“(The order is) not any way targeted as a Muslim ban … we want to make sure everyone understands that,” an official told reporters.
“The Department of Justice believes that this executive order just as the first executive order is a lawful and proper exercise of presidential authority,” Sessions said.
Democrats responded by calling Trump’s order a repeat version of the first attempt.
“Here we go again…Muslim Ban 2.0 #NoBanNoWall” tweeted Rep. Andre Carson of Indiana, one of two Muslims serving in the House of Representatives.
Working to contain fallout
The newly crafted order also revealed that the administration wasn’t just paying attention to the legal criticism in the courts, but also recalibrating in light of the heavy political fire they faced after the first order’s messy rollout.
While administration lawyers argued the original travel ban went into effect immediately to prevent terrorists from rushing into the country, the revised ban will phase in after 10 days. The previous order will be rescinded on that date.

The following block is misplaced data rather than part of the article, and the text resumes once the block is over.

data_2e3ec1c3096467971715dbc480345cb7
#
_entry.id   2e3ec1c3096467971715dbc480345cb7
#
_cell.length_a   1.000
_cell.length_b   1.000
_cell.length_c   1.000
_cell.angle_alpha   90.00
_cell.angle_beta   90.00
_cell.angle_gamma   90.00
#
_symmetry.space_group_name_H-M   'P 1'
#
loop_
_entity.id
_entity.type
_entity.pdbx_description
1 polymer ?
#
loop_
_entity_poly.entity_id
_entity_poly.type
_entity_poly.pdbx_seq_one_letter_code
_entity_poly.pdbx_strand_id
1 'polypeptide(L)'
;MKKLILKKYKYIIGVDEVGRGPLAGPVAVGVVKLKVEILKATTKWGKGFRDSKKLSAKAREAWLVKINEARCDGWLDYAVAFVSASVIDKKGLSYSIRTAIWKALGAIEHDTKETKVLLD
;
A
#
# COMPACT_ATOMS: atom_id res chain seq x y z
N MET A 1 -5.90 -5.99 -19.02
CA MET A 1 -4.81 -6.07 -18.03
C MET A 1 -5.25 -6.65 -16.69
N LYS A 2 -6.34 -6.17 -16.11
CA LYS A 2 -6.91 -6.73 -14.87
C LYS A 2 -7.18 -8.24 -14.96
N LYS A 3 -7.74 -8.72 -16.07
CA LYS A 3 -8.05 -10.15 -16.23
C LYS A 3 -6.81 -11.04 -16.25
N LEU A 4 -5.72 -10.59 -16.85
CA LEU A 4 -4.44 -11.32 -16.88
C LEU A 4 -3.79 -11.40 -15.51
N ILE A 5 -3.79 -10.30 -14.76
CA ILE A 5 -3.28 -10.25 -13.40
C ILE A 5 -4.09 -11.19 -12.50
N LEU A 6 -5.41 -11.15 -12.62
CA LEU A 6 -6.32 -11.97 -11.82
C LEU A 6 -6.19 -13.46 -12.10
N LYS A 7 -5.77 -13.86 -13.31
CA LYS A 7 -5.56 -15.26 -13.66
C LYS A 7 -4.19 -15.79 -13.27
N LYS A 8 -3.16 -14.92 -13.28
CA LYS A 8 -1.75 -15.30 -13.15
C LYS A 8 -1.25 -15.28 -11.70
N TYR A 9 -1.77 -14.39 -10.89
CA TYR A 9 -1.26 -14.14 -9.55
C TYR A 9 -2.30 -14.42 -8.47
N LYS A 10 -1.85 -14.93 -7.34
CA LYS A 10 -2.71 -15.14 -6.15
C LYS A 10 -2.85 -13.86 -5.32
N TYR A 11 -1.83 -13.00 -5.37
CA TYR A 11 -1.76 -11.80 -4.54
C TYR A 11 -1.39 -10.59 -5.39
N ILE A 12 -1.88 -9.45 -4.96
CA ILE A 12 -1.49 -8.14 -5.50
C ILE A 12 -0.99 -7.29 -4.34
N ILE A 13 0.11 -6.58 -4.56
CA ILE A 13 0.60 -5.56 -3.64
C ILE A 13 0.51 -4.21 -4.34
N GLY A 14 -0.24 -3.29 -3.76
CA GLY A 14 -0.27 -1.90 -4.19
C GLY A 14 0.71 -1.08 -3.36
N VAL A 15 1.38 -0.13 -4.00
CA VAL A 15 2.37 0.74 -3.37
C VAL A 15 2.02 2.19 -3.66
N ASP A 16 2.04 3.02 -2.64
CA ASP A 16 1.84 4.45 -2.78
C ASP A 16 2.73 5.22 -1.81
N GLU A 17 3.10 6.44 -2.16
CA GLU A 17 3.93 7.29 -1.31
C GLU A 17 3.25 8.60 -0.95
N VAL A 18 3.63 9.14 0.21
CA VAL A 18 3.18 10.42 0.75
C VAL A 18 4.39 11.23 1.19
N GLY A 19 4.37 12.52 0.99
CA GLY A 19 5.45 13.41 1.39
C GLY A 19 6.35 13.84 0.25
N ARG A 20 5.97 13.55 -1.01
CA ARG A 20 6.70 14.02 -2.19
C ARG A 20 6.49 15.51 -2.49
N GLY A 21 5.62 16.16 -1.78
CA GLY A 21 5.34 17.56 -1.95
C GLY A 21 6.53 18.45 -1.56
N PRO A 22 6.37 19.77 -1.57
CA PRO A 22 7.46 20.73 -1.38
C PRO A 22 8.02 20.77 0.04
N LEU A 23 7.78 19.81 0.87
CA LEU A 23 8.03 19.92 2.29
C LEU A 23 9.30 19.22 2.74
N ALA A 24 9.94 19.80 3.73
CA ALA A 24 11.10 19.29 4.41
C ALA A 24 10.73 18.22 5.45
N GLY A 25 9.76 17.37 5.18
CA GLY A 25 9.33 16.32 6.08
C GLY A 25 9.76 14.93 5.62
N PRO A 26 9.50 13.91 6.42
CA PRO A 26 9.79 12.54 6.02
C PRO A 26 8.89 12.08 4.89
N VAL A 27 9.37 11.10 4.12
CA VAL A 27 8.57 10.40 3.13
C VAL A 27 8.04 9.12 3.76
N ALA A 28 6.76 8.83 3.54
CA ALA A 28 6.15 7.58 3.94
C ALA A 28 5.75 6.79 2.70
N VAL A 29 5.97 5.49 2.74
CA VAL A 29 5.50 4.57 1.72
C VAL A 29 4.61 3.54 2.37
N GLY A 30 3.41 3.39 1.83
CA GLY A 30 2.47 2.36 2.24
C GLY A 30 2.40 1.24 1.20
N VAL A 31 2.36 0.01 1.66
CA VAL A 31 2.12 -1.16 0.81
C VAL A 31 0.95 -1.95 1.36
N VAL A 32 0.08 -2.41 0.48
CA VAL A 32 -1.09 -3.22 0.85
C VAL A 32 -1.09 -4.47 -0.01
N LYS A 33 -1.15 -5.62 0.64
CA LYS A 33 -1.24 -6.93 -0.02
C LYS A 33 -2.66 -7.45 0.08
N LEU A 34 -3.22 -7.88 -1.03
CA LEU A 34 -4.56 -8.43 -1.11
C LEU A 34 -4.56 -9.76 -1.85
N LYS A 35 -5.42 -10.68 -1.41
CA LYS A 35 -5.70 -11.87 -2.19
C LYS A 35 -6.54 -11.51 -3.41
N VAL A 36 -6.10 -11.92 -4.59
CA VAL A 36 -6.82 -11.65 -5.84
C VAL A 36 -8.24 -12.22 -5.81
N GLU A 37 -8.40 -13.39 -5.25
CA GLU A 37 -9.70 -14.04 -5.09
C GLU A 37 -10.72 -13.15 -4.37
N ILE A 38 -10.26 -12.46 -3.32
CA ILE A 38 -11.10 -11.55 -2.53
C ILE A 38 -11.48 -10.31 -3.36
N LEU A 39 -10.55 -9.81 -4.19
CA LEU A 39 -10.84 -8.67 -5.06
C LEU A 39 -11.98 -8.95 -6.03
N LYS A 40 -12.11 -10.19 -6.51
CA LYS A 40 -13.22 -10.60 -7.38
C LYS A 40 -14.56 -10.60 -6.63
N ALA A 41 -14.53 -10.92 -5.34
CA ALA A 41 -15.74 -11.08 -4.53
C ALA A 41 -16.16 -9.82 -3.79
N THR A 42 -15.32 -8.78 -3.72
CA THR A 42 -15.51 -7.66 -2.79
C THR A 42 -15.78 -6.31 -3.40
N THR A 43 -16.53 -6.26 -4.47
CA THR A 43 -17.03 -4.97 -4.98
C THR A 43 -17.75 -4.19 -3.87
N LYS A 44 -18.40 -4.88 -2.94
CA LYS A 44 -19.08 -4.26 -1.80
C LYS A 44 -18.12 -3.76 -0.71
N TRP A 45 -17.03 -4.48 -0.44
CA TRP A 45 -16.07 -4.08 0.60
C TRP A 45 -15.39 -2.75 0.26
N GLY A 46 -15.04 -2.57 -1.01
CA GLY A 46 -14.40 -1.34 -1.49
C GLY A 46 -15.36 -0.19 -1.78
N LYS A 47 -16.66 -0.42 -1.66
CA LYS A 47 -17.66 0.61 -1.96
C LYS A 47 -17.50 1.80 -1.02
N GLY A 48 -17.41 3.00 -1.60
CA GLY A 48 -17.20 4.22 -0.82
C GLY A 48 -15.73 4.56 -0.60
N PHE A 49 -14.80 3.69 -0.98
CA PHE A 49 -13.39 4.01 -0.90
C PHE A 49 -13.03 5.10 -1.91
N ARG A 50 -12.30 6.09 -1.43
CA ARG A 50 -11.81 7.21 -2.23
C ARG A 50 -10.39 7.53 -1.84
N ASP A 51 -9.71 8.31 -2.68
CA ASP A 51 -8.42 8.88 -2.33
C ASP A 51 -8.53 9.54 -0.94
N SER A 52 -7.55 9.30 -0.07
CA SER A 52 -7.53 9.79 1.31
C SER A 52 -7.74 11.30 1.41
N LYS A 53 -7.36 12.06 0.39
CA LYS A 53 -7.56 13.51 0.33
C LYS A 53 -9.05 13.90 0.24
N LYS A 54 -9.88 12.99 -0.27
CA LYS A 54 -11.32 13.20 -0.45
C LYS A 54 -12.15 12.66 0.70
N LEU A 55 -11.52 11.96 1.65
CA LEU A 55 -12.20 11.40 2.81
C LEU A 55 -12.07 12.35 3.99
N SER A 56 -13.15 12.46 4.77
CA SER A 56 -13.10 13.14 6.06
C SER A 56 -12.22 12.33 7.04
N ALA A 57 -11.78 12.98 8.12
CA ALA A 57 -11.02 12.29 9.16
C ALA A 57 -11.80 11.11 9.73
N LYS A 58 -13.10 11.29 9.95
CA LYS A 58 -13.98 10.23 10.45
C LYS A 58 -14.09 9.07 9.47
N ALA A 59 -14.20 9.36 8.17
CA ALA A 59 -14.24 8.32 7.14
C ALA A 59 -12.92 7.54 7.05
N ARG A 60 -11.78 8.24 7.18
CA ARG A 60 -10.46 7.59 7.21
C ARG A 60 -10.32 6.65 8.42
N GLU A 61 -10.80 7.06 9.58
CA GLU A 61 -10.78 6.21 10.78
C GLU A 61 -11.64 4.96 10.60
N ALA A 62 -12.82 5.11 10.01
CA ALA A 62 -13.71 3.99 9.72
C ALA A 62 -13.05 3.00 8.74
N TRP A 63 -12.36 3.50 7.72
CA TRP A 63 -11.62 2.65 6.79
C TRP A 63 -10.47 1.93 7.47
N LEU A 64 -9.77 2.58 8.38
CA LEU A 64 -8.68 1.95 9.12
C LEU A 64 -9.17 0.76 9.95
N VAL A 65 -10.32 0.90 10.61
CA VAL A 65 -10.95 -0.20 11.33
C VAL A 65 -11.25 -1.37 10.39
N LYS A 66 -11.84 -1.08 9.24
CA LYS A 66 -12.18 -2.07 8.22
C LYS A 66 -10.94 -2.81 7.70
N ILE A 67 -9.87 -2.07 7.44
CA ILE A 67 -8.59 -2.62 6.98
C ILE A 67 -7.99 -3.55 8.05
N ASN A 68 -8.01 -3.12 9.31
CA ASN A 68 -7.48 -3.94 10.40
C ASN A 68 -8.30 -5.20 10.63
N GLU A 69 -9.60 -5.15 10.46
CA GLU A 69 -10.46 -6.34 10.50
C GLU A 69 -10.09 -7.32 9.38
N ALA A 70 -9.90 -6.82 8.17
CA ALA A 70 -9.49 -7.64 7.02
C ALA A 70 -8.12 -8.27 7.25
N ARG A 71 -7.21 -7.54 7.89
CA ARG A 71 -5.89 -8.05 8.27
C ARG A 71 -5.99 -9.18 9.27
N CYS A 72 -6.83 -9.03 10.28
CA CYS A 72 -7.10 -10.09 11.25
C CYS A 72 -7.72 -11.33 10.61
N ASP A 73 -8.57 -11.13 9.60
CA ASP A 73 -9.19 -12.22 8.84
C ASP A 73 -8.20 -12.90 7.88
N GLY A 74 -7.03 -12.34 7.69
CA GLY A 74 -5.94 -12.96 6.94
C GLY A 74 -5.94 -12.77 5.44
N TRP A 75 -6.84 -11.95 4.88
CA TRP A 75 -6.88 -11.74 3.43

Trump had previously said he opposed giving any advance notice of the ban.
“If the ban were announced with a one week notice, the “bad” would rush into our country during that week. A lot of bad “dudes” out there!” he tweeted on January 30.
The White House also abandoned the sense of urgency with which it implemented the first travel ban, delaying the signing of a new executive order multiple times over the last three weeks. Politics also came into play as White House officials delayed the signing from last Wednesday in part to allow positive coverage of the President’s joint address to Congress to continue uninterrupted.
“We want the (executive order) to have its own ‘moment,’” a senior administration official told CNN last week.
The President signed the action Monday morning without the fanfare he has given to other executive orders. No media was present during the signing at the White House, an administration official confirmed. White House spokesman Sean Spicer tweeted a picture of Trump signing the order.